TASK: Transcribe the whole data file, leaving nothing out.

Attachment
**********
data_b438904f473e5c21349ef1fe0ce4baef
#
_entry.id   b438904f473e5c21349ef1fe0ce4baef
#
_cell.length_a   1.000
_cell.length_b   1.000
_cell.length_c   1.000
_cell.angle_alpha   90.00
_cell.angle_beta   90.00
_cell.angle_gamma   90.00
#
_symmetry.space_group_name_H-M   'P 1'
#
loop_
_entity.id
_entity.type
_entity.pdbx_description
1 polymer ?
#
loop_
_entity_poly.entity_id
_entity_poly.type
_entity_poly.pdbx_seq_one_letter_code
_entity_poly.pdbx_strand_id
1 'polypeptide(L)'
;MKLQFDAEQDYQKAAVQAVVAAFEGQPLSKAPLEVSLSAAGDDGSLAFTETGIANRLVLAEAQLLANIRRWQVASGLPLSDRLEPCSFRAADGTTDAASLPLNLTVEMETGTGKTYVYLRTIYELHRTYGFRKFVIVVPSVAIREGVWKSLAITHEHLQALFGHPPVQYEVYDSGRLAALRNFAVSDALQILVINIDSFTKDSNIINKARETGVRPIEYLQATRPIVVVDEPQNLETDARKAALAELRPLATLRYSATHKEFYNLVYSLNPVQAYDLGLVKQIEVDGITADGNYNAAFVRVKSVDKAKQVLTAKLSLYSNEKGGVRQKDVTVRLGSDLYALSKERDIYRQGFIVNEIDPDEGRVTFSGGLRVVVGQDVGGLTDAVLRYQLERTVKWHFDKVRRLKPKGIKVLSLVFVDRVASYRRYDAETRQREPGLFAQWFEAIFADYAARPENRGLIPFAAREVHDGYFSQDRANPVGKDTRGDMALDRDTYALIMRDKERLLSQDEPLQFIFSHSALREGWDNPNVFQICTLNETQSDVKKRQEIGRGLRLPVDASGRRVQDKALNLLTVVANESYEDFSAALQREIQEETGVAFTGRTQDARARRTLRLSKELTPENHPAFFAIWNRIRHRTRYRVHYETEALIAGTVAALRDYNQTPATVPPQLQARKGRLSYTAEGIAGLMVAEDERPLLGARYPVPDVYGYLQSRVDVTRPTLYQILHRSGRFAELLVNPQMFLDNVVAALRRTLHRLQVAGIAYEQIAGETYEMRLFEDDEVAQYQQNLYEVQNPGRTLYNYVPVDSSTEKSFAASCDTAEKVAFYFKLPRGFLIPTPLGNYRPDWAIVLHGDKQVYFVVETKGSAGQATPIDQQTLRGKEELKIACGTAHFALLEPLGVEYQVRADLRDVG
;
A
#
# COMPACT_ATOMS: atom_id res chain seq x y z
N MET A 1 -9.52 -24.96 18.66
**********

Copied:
data_b438904f473e5c21349ef1fe0ce4baef
#
_entry.id   b438904f473e5c21349ef1fe0ce4baef
#
_cell.length_a   1.000
_cell.length_b   1.000
_cell.length_c   1.000
_cell.angle_alpha   90.00
_cell.angle_beta   90.00
_cell.angle_gamma   90.00
#
_symmetry.space_group_name_H-M   'P 1'
#
loop_
_entity.id
_entity.type
_entity.pdbx_description
1 polymer ?
#
loop_
_entity_poly.entity_id
_entity_poly.type
_entity_poly.pdbx_seq_one_letter_code
_entity_poly.pdbx_strand_id
1 'polypeptide(L)'
;MKLQFDAEQDYQKAAVQAVVAAFEGQPLSKAPLEVSLSAAGDDGSLAFTETGIANRLVLAEAQLLANIRRWQVASGLPLSDRLEPCSFRAADGTTDAASLPLNLTVEMETGTGKTYVYLRTIYELHRTYGFRKFVIVVPSVAIREGVWKSLAITHEHLQALFGHPPVQYEVYDSGRLAALRNFAVSDALQILVINIDSFTKDSNIINKARETGVRPIEYLQATRPIVVVDEPQNLETDARKAALAELRPLATLRYSATHKEFYNLVYSLNPVQAYDLGLVKQIEVDGITADGNYNAAFVRVKSVDKAKQVLTAKLSLYSNEKGGVRQKDVTVRLGSDLYALSKERDIYRQGFIVNEIDPDEGRVTFSGGLRVVVGQDVGGLTDAVLRYQLERTVKWHFDKVRRLKPKGIKVLSLVFVDRVASYRRYDAETRQREPGLFAQWFEAIFADYAARPENRGLIPFAAREVHDGYFSQDRANPVGKDTRGDMALDRDTYALIMRDKERLLSQDEPLQFIFSHSALREGWDNPNVFQICTLNETQSDVKKRQEIGRGLRLPVDASGRRVQDKALNLLTVVANESYEDFSAALQREIQEETGVAFTGRTQDARARRTLRLSKELTPENHPAFFAIWNRIRHRTRYRVHYETEALIAGTVAALRDYNQTPATVPPQLQARKGRLSYTAEGIAGLMVAEDERPLLGARYPVPDVYGYLQSRVDVTRPTLYQILHRSGRFAELLVNPQMFLDNVVAALRRTLHRLQVAGIAYEQIAGETYEMRLFEDDEVAQYQQNLYEVQNPGRTLYNYVPVDSSTEKSFAASCDTAEKVAFYFKLPRGFLIPTPLGNYRPDWAIVLHGDKQVYFVVETKGSAGQATPIDQQTLRGKEELKIACGTAHFALLEPLGVEYQVRADLRDVG
;
A
#
# COMPACT_ATOMS: atom_id res chain seq x y z
N MET A 1 -9.52 -24.96 18.66